The Art of Making Lemonade out of Lemons | One Acupuncturist's Story
Brought to you by Creative Healing for Youth in Pain's Parenting Blog
The COVID-19 Pandemic caused so many of us to change our lives overnight. Some jobs were able to smoothly go remote, but many services can only be provided in person. As an acupuncturist—a very hands-on practice—I was unsure how or if I could pivot and somehow create a healing practice to still serve my patients remotely.
If necessity is the mother of invention, the pandemic was a powerful catalyst to facilitate new creations. In March 2020, it was clear that I wouldn’t be able to see my patients in person. I had been interested in becoming a reiki practitioner, so I immediately enrolled in a comprehensive reiki course that taught me the skills to use my energy to help my patients with their needs, even if we couldn’t be in the same room.
I was very skeptical that this could work, and very clear that I wouldn’t promote something that didn’t work. To test my ability to transmit healing energy remotely, I did some complementary remote reiki treatments.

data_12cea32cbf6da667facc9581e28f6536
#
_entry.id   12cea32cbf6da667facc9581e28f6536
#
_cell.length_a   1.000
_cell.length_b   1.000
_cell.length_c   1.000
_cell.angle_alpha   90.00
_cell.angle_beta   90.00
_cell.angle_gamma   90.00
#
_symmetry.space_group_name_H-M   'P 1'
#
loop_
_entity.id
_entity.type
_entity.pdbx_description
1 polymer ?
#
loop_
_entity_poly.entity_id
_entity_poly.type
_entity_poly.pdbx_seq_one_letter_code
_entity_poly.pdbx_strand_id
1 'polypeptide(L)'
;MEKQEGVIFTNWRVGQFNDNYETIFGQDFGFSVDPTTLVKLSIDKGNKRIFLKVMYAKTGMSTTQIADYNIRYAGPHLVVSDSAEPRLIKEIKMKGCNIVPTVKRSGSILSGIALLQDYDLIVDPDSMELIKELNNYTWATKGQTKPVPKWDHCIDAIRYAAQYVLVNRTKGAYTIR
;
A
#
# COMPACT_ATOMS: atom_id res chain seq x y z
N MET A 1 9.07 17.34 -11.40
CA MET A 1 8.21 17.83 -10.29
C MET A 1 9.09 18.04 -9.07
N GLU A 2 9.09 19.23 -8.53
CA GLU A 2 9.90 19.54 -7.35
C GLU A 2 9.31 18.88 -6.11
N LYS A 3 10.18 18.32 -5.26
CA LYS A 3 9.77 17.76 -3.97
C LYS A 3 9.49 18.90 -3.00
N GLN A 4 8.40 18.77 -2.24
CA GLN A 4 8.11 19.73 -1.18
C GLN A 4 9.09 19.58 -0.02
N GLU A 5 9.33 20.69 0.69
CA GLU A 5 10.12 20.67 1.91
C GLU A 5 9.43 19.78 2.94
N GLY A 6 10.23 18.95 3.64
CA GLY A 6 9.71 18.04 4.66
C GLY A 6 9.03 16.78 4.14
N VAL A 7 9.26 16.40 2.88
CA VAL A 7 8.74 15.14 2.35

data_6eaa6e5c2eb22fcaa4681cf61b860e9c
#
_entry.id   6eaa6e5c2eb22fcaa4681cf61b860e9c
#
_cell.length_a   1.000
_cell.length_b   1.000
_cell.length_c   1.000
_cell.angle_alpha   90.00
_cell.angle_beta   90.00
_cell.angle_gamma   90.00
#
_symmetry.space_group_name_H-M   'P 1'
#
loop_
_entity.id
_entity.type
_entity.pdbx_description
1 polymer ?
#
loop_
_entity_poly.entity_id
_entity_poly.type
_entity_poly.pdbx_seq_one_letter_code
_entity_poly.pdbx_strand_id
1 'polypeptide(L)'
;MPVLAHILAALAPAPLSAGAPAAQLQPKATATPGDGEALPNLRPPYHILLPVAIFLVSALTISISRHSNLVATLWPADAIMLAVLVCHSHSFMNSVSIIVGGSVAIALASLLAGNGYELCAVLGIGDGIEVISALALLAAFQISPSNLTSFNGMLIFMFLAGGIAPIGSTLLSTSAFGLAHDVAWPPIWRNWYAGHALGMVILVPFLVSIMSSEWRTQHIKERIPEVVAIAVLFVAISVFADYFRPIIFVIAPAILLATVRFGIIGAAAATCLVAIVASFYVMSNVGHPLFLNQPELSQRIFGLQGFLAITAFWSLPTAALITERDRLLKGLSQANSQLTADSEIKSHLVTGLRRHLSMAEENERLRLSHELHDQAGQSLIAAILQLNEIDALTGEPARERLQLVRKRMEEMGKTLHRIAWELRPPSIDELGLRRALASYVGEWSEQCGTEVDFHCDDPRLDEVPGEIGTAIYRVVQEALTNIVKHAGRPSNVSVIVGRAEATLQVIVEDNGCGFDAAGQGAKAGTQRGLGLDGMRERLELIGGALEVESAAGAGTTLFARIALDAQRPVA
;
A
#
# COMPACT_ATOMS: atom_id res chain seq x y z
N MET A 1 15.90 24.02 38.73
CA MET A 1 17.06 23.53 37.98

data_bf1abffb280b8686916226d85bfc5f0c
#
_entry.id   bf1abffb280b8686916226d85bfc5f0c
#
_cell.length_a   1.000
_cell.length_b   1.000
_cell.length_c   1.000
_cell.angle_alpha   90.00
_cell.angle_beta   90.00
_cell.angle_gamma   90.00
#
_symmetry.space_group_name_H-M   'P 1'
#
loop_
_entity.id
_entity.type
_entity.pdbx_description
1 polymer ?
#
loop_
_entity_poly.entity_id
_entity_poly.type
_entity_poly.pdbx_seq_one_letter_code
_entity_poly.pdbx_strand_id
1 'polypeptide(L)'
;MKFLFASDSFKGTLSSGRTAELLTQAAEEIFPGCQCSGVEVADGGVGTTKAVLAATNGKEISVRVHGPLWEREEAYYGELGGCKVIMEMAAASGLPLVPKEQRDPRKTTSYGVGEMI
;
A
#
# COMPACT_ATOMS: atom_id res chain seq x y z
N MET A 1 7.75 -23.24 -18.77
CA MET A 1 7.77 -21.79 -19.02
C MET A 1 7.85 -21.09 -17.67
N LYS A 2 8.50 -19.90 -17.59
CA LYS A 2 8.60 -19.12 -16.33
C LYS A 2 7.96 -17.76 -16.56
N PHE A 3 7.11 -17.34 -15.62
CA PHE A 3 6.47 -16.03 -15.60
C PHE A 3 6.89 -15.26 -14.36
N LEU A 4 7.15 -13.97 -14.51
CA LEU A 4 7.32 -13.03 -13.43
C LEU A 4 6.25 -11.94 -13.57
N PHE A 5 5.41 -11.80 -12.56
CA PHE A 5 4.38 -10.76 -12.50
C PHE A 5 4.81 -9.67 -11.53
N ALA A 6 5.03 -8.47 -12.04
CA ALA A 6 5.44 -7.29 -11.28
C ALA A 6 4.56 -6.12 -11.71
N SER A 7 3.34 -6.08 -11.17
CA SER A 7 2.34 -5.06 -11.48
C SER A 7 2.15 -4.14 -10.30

My first patient had shoulder pain that resolved from our session. My second patient had hypertension that wasn’t resolving with her medication—her blood pressure went down and stayed stable for days. Another patient had inflammatory symptoms—aches and pain from Lyme disease—that ameliorated from our session. I was thrilled and surprised all at the same time. Becoming a reiki master was the key to continuing my healing practice remotely.
Traditional Chinese Medicine treats the whole person: body, mind, and spirit. As an acupuncturist, I do my best to ensure that my patients are leaning into healthy habits that equally address the mind as well as the body. In my former career as a psychotherapist, and while I don’t practice traditional therapy anymore, I used coaching, education, and counsel to help guide my patients in the direction of their best selves. Reiki healing and coaching quickly became my way to practice during the “rest at home” time of the pandemic.
By June, I was seeing patients again in person, but many of my patients had either moved out of Los Angeles or weren’t comfortable coming in yet. For three years I have continued to build my remote practice. Patients move away or go on vacation and want to continue our work; I go on vacation and my patient needs me for something.
The moral of the story is this: you never know what wonderful things will be born out of difficult circumstances. I am grateful to have been given the challenge and opportunity to grow myself and my practice.